Betsy kept getting ear aches and they took her to see the family doctor, Dr. Warriner, often to have her ears punctured. Once when she did not want to go she ran around the dining room table crying. Someone told her they would make her doll a dress while she was gone and when she got back a beautiful batiste dress was there.
Betsy was about 4 years old when her ear became so bad they called it mastoiditis. She had to go to Richmond to Johnston Willis Hospital for an operation to remove some bone. The chloroform was terrible. She was there quite a while and could not walk when she left. She and Sarah stayed at the home of Joel Hillsman so they could be close to the hospital. Holmes stayed home with Frances. Sarah and Betsy came home in the spring with all her Easter gifts.
When Betsy was in high school, Miss Walton was one of her teachers. Betsy had always gotten straight “A’s” on her report card. One afternoon, her mother, watching out for the girls coming down the road, could hear Betsy crying and screaming. Sarah thought that Betsy had fallen and hurt her knees as she was often doing. Sarah ran to see what was wrong but Betsy could not talk for sobbing. Miss Walton had given her a “B” on some subject.
Lucy Holmes Vaughan was born at home 18 June 1929. Betsy was in the front yard and watched Dr. Warriner go in the house with his black bag. As he left, she could hear a baby crying and they told her a baby was in the house. Betsy thought it must have come in that black bag. Aunt Lucy, the wife of James Vaughan, was there and stayed a few days. They named Lucy Holmes for Lucy and her father, Holmes.
Lucy Holmes was a pleasant plump little child, but by 4 she became very thin. Frances and Betsy were older and about average size. They complained that if they touched Lucy Holmes, she would fall over. They got in lots of trouble with her.
Lucy Holmes was slow to begin talking. She would point at what she wanted and say “ur ur ur” until she got what she wanted. Frances and Betsy decided they would take responsibility for helping her talk. One day they were all ready for Sunday School and the 3 sisters, with Lucy Holmes in the middle, were bundled under the buggy robe waiting for Holmes and Sarah. They were practicing words. Three was difficult for her to say. She tried to say three after hearing Frances and Betsy pronounce it. It first came out pea, then tree, then free. After weeks and weeks of practice, with great effort, she one day said “Thr e e.” Betsy and Frances were very proud. Lucy Holmes used me at the beginning of sentences. When anyone tried to correct her, she said, “me not going to say me no more, me going to say I.”
Lucy Holmes developed eye problems, they became red and would run easily. Although Sarah and Holmes did everything, Dr. Warriner did not know what was wrong. They even took her to Dr. Nelson, a chiropractor and neighbor, but his adjustments did not do any good. Sarah took her to a specialist in Richmond. No one could help.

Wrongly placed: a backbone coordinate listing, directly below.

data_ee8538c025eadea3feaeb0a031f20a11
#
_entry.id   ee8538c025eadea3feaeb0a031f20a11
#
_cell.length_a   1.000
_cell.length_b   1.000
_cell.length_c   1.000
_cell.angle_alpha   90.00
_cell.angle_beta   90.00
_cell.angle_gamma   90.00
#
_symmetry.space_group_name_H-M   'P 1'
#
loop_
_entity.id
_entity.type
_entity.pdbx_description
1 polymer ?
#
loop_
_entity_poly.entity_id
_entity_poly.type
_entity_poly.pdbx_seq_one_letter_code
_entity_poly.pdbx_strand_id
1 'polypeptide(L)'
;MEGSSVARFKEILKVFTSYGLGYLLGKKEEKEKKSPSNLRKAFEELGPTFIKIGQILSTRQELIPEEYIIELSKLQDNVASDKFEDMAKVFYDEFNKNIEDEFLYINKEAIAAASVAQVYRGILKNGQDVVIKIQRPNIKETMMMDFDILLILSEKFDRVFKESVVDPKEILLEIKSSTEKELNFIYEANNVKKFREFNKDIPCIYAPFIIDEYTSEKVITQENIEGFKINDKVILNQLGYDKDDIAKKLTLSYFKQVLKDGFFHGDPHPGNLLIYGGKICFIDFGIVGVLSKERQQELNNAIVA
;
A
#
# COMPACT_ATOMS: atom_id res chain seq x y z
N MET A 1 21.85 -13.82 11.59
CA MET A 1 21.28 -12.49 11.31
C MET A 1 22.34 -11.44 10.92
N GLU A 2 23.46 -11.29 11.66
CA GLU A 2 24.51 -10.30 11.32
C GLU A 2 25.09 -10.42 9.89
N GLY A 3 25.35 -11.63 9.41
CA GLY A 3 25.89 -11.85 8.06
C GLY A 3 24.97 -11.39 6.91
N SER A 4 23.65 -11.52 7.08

Operating a dairy farm
During the Great Depression, Holmes and Sarah ambitiously acquired two horses, several cows, hogs, and chickens. They had fruit trees and each year planted a huge garden of vegetables. They planted the rest of the land with corn, wheat, alfalfa and other necessities for the family and the animals.
The family worked hard raising their food. The daughters picked and shelled butter beans. They could earn 2¢ per quart and would sit on the front porch shelling bushel after bushel. After being shelled, the butter beans sold for 10¢. Frances, Betsy, and Lucy Holmes would bring in the wood, gather eggs, tend the yard, and clean inside. They also would string snaps, peel fruit for canning, beat batter for baking cakes and bread, and churn buttermilk. While they worked, they would talk, sing and eat.
Sarah would form the butter and decorate the surface with angular patterns. She would work the milk out of the butter by adding cold water and then salt. The one pound blob was patted in a circle and a symmetrical angular design imprinted on the ball with the butter paddle.
The family had more food than they could eat and canned some vegetables for winter. They generally removed the Ball and Kerr jars from the hot water after lunch and placed them on the table to cool. They looked beautiful and were placed carefully on the shelves in the basement until winter. Food that they did not eat or put away for winter they took into Crewe and sold to the residents there.
Holmes also trucked in milk, cream, butter, and buttermilk, selling it door-to-door in Crewe. A list of good customers developed in time and Grocery stores sold produce that Holmes did not sell to regular customers.
During World War II army convoys crossing the intersection of Route 360 and Route 460 delayed Holmes from delivering milk. He would pass out pint and half-pint bottles of milk to the soldiers who were not used to having fresh milk. Because Holmes was a farmer, he did not have to serve during the war.
Holmes and Sarah bought more cows and the cows had calves. Each cow had its own name, personality, and milk production level. The farm’s dairy business grew and they named it the “Cream Top Dairy.” Their bottles said “Vaughan Dairy - Crewe, Va.” on them and the printed caps read as follows:


H.A. VAUGHAN
GRADE
RAW AA MILK
GUERNSEY
CREAM TOP DAIRY
CREWE, VA.


They built a new cinder block barn with a milk house nearby. Cream Top Dairy was one of only two dairies in the state allowed to sell AA raw milk, which was 5½% butterfat. A quart of milk sold for 10¢.
The business day began every morning at 4:00 a.m. Cows were milked by hand until electric milking machines were added. The milk was then processed in the milk house where Sarah was in charge, helped by Lucy Holmes. They poured the milk over an aerator to be cooled then bottled it. They capped and put the bottles in wire crates and refrigerated them until morning. The milk truck would then be loaded and Holmes, with a hired helper, delivered the milk and other dairy products to hundreds of homes. Empties were picked up, washed, and sterilized for the next day.